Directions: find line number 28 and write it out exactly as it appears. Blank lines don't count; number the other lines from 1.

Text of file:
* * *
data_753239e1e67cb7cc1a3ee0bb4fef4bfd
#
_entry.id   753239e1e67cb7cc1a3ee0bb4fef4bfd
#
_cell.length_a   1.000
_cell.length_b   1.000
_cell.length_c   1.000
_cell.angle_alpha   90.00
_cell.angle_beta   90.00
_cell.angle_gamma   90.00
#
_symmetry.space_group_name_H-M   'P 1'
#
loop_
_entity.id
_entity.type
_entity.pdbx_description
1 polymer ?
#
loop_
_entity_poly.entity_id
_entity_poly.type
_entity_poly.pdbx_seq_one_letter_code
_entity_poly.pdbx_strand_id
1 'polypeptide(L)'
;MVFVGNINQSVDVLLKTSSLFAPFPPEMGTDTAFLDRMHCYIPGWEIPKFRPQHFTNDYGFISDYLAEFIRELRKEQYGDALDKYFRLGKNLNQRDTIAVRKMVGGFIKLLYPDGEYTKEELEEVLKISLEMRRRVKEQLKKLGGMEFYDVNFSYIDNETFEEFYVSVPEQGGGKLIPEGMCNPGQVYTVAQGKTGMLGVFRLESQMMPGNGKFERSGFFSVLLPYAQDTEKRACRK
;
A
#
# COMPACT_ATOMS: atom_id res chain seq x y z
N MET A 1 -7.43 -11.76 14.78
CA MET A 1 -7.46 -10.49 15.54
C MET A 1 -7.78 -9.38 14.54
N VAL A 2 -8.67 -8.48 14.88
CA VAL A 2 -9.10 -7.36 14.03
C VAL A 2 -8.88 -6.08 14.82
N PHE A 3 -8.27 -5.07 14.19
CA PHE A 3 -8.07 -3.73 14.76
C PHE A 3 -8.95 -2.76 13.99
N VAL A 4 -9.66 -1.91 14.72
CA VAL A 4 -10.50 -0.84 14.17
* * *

A